Browse Topics

Services

Programs

Paris Cookbook

Listen to Linda Wertheimer's report on unusual recipes in The Paris Cookbook.

Nov. 19, 2001 -- Food writer Patricia Wells has lived in Paris for 20 years, dined in many the city's finest restaurants -- and now has produced a cookbook showcasing those restaurants' recipes. On All Things Considered, host Linda Wertheimer talks to Wells about her new Paris Cookbook. Wertheimer's inquiry to Wells: Should cooks really try to recreate these dishes from three-star establishments at home? Wells insists it's more than possible: "I'm a practical gal," she says.

Gazpacho with Mustard Ice Cream
Watercress Soup with Caviar
The Apple Lady's Apple Cake
Arpege Eggs with Maple Syrup



Paris cookbook

Patricia Wells' Paris Cookbook celebrates 20 years of eating and cooking in Paris. Photo: HarperCollins

Gazpacho with Mustard Ice Cream
Reprinted with permission from The Paris Cookbook, by Patricia Wells (HarperCollins, 2001).

3 pounds ripe tomatoes, cored and quartered
1 red bell pepper, trimmed and quartered
1 green bell pepper, trimmed and quartered
1 medium cucumber, peeled, seeded and coarsely chopped
2 plump fresh garlic cloves, peeled and quartered
1/4 cup best-quality sherry vinegar
3 tablespoons extra virgin olive oil
Sea salt to taste Mustard Ice Cream (optional, recipe to follow)

Place the tomatoes in the bowl of a food processor and puree them. Then add the remaining ingredients, except the ice cream, and puree. Taste for seasoning. Pass the mixture through a fine-mesh sieve, discarding the solids that remain in the sieve. Transfer the soup to a bowl, cover and refrigerate for at least 3 hours and up to 24 hours. Serve it in chilled bowls, with a spoonful of Mustard Ice Cream if desired.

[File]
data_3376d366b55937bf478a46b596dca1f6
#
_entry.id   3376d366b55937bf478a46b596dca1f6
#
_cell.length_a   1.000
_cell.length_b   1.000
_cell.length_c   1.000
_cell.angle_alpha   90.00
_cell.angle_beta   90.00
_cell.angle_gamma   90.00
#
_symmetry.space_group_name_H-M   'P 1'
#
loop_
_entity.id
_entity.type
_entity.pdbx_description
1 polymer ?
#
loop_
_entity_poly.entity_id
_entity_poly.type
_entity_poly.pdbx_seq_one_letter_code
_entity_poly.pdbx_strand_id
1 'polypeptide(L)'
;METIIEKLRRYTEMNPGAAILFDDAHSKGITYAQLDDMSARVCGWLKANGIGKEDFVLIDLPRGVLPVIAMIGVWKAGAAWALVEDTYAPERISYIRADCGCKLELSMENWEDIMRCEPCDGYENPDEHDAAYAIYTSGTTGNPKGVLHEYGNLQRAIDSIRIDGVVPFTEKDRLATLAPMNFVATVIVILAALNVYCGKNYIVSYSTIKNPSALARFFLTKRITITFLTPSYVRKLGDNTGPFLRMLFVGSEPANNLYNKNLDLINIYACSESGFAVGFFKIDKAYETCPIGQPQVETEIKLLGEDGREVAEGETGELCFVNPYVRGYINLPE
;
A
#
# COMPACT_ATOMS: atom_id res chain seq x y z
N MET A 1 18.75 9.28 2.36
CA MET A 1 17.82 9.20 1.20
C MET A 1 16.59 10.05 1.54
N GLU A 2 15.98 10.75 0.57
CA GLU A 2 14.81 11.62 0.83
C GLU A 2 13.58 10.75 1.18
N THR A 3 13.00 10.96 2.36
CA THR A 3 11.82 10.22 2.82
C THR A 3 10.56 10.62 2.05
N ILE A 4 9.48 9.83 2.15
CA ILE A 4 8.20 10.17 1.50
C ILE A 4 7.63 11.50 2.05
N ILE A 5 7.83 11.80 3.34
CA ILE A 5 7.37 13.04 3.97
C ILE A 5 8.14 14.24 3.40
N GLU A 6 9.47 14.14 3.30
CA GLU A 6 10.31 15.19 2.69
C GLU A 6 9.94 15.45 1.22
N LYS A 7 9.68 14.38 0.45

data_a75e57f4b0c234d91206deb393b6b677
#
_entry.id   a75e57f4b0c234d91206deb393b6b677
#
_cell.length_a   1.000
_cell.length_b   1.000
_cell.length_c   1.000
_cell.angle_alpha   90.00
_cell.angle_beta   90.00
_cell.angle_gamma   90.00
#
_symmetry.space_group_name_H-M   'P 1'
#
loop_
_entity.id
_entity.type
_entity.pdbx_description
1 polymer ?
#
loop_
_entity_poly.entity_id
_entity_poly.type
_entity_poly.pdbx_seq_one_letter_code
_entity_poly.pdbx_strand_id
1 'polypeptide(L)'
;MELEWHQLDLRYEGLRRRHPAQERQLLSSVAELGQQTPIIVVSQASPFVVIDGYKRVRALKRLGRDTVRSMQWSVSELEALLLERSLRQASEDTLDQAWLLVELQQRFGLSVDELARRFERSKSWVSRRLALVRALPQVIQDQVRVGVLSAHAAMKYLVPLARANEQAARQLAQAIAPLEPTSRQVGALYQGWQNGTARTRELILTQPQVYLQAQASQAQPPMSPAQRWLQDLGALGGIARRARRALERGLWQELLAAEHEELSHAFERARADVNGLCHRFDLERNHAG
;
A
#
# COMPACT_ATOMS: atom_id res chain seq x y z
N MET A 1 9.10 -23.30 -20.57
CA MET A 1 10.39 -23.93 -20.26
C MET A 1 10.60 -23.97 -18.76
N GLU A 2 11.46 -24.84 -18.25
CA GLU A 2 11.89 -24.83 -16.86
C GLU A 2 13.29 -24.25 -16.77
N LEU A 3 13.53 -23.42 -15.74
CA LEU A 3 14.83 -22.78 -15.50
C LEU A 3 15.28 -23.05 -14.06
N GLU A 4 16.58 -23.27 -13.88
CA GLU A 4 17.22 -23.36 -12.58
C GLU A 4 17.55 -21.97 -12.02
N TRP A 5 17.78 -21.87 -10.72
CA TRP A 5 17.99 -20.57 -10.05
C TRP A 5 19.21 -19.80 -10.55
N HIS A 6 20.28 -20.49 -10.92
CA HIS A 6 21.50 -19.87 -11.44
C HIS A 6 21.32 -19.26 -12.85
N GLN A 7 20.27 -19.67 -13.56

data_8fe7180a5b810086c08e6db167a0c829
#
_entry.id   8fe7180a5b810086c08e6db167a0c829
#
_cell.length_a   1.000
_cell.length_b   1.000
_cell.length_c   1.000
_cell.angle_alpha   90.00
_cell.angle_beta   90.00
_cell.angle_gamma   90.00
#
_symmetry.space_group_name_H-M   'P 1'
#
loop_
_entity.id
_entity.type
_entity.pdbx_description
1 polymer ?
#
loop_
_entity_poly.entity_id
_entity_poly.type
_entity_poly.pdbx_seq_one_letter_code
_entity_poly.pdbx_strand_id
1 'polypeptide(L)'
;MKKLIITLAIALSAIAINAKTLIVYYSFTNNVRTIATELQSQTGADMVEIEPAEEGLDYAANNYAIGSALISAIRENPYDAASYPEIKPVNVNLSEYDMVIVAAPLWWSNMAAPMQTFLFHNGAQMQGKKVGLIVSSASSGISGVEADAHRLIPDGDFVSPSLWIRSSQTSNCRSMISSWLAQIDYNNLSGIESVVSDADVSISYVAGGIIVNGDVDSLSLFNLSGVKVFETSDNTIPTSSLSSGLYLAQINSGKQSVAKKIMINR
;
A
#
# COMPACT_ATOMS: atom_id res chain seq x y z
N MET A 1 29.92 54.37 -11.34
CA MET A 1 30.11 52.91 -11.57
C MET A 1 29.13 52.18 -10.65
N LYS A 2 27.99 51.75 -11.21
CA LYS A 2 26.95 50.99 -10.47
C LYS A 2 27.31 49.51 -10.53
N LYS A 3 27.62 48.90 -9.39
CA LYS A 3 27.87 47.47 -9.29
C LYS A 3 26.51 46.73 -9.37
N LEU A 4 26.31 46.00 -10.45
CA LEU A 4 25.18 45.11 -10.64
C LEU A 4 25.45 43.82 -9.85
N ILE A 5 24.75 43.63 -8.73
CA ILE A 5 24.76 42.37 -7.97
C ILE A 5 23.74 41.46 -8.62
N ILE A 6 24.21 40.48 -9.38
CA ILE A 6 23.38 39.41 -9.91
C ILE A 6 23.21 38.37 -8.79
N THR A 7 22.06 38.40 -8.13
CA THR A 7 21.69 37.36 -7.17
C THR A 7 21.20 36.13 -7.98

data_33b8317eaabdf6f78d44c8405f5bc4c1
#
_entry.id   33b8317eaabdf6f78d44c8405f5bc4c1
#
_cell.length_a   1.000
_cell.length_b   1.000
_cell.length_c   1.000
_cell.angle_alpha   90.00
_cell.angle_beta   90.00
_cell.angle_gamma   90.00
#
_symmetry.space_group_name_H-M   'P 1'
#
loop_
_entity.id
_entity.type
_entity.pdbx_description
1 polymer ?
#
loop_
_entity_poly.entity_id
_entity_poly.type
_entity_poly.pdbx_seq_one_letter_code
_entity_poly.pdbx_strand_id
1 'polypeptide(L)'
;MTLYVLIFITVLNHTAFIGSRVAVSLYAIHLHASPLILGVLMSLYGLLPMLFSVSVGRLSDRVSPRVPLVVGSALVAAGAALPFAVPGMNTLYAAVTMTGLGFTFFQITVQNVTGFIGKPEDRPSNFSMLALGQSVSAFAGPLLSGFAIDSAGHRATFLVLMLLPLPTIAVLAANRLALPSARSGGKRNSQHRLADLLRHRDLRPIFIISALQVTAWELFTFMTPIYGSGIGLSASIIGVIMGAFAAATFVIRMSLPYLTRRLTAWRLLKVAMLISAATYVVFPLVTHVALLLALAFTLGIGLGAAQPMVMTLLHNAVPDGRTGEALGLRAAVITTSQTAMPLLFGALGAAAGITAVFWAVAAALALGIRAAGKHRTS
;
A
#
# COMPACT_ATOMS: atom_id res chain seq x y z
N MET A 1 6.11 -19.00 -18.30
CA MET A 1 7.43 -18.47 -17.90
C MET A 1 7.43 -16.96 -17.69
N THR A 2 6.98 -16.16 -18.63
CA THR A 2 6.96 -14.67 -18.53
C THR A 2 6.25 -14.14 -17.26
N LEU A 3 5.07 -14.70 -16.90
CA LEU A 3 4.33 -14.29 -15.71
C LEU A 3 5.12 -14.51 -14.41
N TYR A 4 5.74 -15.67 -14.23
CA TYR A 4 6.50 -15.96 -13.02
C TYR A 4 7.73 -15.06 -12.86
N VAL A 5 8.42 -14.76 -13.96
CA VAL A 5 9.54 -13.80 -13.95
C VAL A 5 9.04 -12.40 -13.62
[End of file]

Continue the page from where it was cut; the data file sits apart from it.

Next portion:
8 servings

Mustard Ice Cream

6 large egg yolks
2 cups whole milk
1 cup heavy cream
1 1/2 tablespoons French Dijon mustard

Equipment
Ice cream maker

Place the egg yolks in a medium-size bowl and whisk to blend. In a heavy saucepan, cook the milk over medium heat until bubbles form around the edges. Slowly whisk the hot milk into the egg yolks. Return this mixture to the saucepan. Rinse out and dry the mixing bowl, then set a fine mesh sieve on top. Set it aside.

Place the saucepan over low heat. Using a wooden spoon, stir the sauce gently but consistently, sweeping the entire pan bottom and reaching into the corners. As soon as the sauce is slightly thickened, remove the pan from the heat and stir gently for 2 minutes to complete the cooking. The sauce should be the consistency of heavy cream and register around 170 degrees F on an instant-read thermometer. When the mixture is thoroughly cooled, transfer it to an ice cream maker and freeze according to the manufacturer's instructions.

Taillevent's Cream of Watercress Soup with Caviar

Wells describes Taillevent as "a place that my husband, Walter, and I reserve for special occasions." And she describes its watercress soup as "the perfect choice for a celebratory New Year's Eve dinner. Like so much of the fare at this august restaurant, this soup shines with simple elegance."